- Students who completely withdraw at or before 60% of the term will be processed through a Return of Title IV Funds Calculation. In conjunction with the FACTS & CERTIFICATIONS for receiving financial aid, if a student does not formally withdraw from a semester however mid-semester grades indicate all “F” grades, the Financial Aid Office will assume the student stopped attending and aid will be put on HOLD. For the hold to be lifted, the student must provide myPEAK copies of attendance and grade records for all classes registered to the Financial Aid Office. If a last date of attendance cannot be determined, a Return of Title IV funds may be calculated in accordance with regulations at the 50% point of the term. If it is determined that the student never attended any classes, the student is not eligible for aid. Any outstanding balance due to the College or the Department of Education will be the responsibility of the student.
- This calculation determines the percentage of financial aid the student has earned based on the number of days the student attended divided by the number of days in the enrollment period.
- The school will return the lesser amount of the aid to be returned as compared to the institutional charges multiplied by the percentage of unearned aid.
- The student will be responsible to pay any unpaid institutional charges incurred by the institution having to return Title IV funds.
- The student will also be responsible for returning a percentage of unearned financial aid. This amount will be the difference between the amount of Title IV aid due from the school and the amount of Title IV aid to be returned.
- The school must return funds to the following sources, in order, up to the total net amount from each source: Unsubsidized Federal Stafford Loan, Subsidized Federal Stafford Loan, PLUS, Pell Grant, Iraq and Afghanistan Service Grant, Federal SEOG, and any other Title IV programs.
- The student or parent (in cases of a PLUS loan) must return funds by repaying funds to the following sources, in order, up to the total net amount disbursed from each source: Unsubsidized Federal Stafford Loan, Subsidized Federal Stafford Loan, PLUS, 50% of Pell, 50% of Federal SEOG, and 50% of any other federal grant program.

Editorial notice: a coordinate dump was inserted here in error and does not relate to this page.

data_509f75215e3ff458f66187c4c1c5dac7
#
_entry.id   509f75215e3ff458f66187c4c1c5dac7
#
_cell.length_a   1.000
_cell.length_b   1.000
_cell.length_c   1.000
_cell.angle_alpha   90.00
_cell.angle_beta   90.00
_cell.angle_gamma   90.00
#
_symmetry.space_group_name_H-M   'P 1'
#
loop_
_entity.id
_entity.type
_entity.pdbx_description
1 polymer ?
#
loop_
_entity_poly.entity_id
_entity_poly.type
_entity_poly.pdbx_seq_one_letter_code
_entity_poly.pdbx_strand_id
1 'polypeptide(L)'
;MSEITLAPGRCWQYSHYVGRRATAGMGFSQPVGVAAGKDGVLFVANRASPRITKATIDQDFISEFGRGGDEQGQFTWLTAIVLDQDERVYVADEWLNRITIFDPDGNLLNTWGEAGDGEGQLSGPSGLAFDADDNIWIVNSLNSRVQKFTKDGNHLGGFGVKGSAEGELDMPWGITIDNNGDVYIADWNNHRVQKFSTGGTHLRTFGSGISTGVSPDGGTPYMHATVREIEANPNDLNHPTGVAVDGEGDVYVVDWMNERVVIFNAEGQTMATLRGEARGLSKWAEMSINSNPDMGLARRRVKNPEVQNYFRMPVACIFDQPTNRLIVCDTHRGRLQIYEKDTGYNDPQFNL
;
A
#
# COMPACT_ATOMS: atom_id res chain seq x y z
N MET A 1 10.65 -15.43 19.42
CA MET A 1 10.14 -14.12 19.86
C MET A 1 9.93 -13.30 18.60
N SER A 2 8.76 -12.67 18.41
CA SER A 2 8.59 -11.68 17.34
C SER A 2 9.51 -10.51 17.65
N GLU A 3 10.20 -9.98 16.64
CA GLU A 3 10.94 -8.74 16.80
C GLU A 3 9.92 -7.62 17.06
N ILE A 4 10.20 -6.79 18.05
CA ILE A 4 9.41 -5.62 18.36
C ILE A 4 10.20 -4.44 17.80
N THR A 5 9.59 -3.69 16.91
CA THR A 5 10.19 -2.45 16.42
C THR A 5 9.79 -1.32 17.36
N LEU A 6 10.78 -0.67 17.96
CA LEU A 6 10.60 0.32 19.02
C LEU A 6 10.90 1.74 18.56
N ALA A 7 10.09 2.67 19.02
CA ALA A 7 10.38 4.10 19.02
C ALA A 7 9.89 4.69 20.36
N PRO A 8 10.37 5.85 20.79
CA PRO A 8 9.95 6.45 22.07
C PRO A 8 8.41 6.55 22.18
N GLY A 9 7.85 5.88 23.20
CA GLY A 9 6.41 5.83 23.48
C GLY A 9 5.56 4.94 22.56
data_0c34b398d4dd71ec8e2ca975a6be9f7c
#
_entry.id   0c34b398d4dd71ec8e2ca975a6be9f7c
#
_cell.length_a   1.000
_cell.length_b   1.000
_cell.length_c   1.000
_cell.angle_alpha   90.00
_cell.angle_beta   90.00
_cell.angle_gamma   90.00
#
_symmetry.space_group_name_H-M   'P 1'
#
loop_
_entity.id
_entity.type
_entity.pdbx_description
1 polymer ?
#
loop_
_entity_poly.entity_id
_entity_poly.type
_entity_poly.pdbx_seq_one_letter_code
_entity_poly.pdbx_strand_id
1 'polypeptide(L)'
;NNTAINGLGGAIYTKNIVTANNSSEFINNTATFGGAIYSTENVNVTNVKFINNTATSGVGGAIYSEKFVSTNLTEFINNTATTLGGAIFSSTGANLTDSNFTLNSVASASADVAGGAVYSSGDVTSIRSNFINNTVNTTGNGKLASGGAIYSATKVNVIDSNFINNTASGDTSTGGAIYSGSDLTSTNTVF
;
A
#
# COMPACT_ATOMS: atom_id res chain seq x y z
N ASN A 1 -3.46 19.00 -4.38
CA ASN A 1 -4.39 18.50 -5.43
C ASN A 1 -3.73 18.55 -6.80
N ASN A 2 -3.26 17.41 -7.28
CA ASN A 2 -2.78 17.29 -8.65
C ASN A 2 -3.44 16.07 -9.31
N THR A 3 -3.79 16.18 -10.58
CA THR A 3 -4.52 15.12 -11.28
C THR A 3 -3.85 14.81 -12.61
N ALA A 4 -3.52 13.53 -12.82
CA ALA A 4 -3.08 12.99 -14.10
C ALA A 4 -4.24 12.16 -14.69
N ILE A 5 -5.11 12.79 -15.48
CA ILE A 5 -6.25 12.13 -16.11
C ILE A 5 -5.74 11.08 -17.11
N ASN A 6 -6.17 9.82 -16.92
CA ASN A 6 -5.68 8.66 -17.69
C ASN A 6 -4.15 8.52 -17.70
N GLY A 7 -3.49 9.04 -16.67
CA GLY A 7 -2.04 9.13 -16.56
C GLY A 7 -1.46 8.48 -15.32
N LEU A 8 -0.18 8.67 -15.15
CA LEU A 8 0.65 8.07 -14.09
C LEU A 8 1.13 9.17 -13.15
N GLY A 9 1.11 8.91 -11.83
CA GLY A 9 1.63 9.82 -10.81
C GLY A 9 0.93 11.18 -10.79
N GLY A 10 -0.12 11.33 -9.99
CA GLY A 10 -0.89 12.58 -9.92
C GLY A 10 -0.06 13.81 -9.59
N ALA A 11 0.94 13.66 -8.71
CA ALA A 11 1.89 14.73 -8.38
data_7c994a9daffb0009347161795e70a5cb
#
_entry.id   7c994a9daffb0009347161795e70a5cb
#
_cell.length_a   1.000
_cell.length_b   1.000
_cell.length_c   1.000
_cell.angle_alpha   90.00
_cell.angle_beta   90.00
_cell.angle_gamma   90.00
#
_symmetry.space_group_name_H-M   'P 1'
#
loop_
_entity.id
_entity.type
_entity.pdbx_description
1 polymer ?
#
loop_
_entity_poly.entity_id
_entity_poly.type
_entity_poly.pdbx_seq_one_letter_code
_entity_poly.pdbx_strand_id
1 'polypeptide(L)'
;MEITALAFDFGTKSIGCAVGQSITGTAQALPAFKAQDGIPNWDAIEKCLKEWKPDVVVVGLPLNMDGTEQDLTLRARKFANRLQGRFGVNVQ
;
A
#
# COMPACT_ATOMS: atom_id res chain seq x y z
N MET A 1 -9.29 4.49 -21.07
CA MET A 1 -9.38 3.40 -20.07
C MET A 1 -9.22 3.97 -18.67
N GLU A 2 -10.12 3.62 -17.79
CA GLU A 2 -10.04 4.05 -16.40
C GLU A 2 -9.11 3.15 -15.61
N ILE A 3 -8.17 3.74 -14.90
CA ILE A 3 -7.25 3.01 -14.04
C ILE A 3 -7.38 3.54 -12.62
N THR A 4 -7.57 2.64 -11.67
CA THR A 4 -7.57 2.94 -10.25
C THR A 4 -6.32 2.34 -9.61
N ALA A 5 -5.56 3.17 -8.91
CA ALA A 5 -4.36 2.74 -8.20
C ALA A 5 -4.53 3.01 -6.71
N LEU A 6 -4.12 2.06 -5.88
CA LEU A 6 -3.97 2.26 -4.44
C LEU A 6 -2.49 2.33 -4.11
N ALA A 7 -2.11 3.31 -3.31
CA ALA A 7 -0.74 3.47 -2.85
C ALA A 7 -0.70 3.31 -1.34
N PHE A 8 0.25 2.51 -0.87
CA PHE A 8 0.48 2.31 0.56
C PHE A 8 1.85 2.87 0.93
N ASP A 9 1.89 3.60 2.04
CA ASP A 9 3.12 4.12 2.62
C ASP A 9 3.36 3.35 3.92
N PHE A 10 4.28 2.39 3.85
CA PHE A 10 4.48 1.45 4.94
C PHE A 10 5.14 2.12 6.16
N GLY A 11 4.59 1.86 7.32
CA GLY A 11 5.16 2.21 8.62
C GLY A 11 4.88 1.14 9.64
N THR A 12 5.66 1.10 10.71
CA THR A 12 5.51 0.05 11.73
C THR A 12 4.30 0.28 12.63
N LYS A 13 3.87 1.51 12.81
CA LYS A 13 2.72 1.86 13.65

- The student will return loan amounts in accordance with the terms of the promissory note.
- If the student owes tuition and fees, the student will receive an invoice from the school.
- The Financial Aid Office will notify the student of the amount of any Federal Grants that must be repaid by the student.
Example of Return of Title IV Calculations
Below is an example of the Return of Title IV calculations used to determine the amount of unearned aid a student would be expected to repay based on the date of withdrawal.
John Doe contacted the Registrar’s Office on January 26 to do a complete withdrawal from the College. The term began on January 5 and is 75 days long. John has attended 22 days and has earned 29.3% of his financial aid (22 divided by 75 days = 29.3%). John received in aid:
- Federal Stafford Loan: $1,167
- Parent PLUS Loan: $1,500
- Pell Grant: $1,000
- Total Aid Spring Term: $3,667
- The amount of federal aid earned by the student is 29.3% x $3667=$1074.43.
- The total federal aid unearned is $3667 – $1074.43=$2592.57.
- The second calculation determines percentage of amount unearned based on school charges for tuition and fees/or book charges (if applicable). John was charged on his student billing account $1843 in tuition and fees. Percentage of unearned aid for this second calculation is 100% – 29.3%=70.7%, therefore based on the tuition and fee charges for the term $1843 x 70.7% = $1303.
- The amount to be returned in federal aid is the lesser of number 2 or number 3, which for this example is $1303. This is the amount that must be returned from John’s federal financial aid.
- Federal guidelines determine the order of aid types to be reduced: Stafford Loans, parent PLUS Loans, and then Pell Grant for John until $1303 has been repaid. Therefore John’s aid will be reduced to:
- Federal Stafford Loan: $1,167
- Parent PLUS Loan: $1,500 – $136 = $1,364
- Pell Grant: $1,000 – $0 = $1,000
- Total Returned: $1,303
The total returned amount reflects the amount to be billed to John’s student billing account from his financial aid. Any refunds from tuition that are determined and applied to his account may affect the amount that John owes for spring term.